Researchers spend considerable time, money and effort collecting and interrogating data. Making your data findable, accessible, interoperable and reusable (FAIR) maximises the impact of that investment, including gaining more citations for your data sets.

Check your dataset is FAIR with our handy self-assessment tool.
Watch our FAIR data webinar playlist.
Access free online FAIR data training and resources.

Why FAIR Data is Important

Using the FAIR data principles can accelerate the impact of your work as more researchers can find and reuse your data. This can result in increased collaboration with research and industry and acknowledgement of your data in other publications. It also benefits research communities, research infrastructure facilities and research organisations.

FAIR benefits researchers and research organisations in the following ways:

  • gaining maximum potential from data assets
  • increasing the visibility and citations of research
  • improving the reproducibility and reliability of research
  • staying aligned with international standards and approaches
  • attracting new partnerships with researchers, business, policy and broader communities
  • enabling new research questions to be answered
  • establishing new innovative research approaches and tools achieving maximum impact from research.

What is FAIR Data?

FAIR provides a useful framework for thinking about sharing data in a way that will enable maximum use and reuse.

The FAIR guiding principles for scientific data management and stewardship were developed by the international research community and published in 2016 to:

  • support knowledge discovery and innovation both by humans and machines
  • support data and knowledge integration
  • support new discoveries through the harvest and analysis of multiple datasets and outputs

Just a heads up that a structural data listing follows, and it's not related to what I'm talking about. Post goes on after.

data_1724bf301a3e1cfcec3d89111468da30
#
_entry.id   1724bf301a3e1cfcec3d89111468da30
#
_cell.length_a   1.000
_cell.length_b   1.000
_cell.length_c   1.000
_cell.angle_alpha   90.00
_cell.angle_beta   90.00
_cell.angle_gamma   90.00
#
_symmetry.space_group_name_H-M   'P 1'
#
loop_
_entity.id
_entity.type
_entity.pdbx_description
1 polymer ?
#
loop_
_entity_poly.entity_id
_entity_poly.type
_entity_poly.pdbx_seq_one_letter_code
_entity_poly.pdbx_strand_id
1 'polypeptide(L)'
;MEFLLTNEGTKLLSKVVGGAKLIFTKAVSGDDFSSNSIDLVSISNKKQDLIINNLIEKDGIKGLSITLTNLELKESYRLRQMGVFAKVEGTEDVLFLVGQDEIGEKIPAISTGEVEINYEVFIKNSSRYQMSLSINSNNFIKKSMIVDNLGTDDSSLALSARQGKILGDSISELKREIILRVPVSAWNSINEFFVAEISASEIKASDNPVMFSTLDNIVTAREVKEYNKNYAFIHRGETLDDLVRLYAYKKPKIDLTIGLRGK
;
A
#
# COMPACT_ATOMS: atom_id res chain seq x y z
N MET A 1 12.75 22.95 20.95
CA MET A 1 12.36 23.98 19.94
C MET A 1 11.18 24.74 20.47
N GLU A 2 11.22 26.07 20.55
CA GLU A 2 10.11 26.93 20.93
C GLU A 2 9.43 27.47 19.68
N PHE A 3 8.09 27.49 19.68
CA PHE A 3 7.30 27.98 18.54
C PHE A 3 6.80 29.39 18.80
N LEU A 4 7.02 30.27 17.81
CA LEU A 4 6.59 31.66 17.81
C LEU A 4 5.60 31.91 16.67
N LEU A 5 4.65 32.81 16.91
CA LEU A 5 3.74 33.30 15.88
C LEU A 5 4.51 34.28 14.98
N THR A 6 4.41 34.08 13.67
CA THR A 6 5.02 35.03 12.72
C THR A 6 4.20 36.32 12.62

• promote sharing and reuse of data
  • be applied across multiple disciplines, even those that involve sensitive data
  • help data and metadata to be ‘machine readable’.

The authors produced the document to provide guidelines to improve the findability, accessibility, interoperability, and reuse of digital assets. However, translating the FAIR principles into practice varies for each discipline.

The FAIR Principles


The data has sufficiently rich metadata and a unique and persistent identifier to be easily discovered by others. This includes assigning a persistent identifier (like a DOI or Handle), having rich metadata to describe the data and making sure it is findable through disciplinary local or international discovery portals.


The data is retrievable by humans and machines through a standardised communication protocol, with authentication and authorisation where necessary. The data does not necessarily have to be open. Data can be sensitive due to privacy concerns, national security or commercial interests. When it’s not able to be open, there should be clarity and transparency around the conditions governing access and reuse.


The associated data and metadata uses a ‘formal, accessible, shared, and broadly applicable language for knowledge representation’. This involves using community accepted languages, formats and vocabularies in the data and metadata. Metadata should reference and describe relationships to other data, metadata and information through identifiers.


The associated metadata provides rich and accurate information, and the data comes with a  clear usage licence and detailed provenance information. Reusable data should maintain its initial richness. For example, it should not be diminished for the purpose of explaining the findings in one particular publication. It needs a clear machine readable licence and provenance information on how the data was formed. It should also use discipline-specific data and metadata standards to give it rich contextual information that will allow reuse.

The above information was drawn partly from: European Commission Expert Group, Chaired by Simon Hodson, Turning FAIR into Reality (2018) https://doi.org/10.2777/1524

Check Your Data is FAIR

Use the ARDC’s FAIR data self-assessment tool to check the ‘FAIRness’ of a dataset. You’ll even receive tips on how to enhance its FAIRness.

Take the FAIR test.

How the ARDC Supports FAIR Data

We support FAIR data in a number of ways, including supporting and driving a number of international and national initiatives as well as finding the right resources for our users to ensure they’re always using best practice methods within their research.

We’ve also created a series of recorded webinars on FAIR that explore each of the 4 FAIR data principles in depth using practical case studies from a range of disciplines, Australian and international perspectives, and resources to support the uptake of FAIR principles.

International and national initiatives

Community resources

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Last updated

12 May 2022



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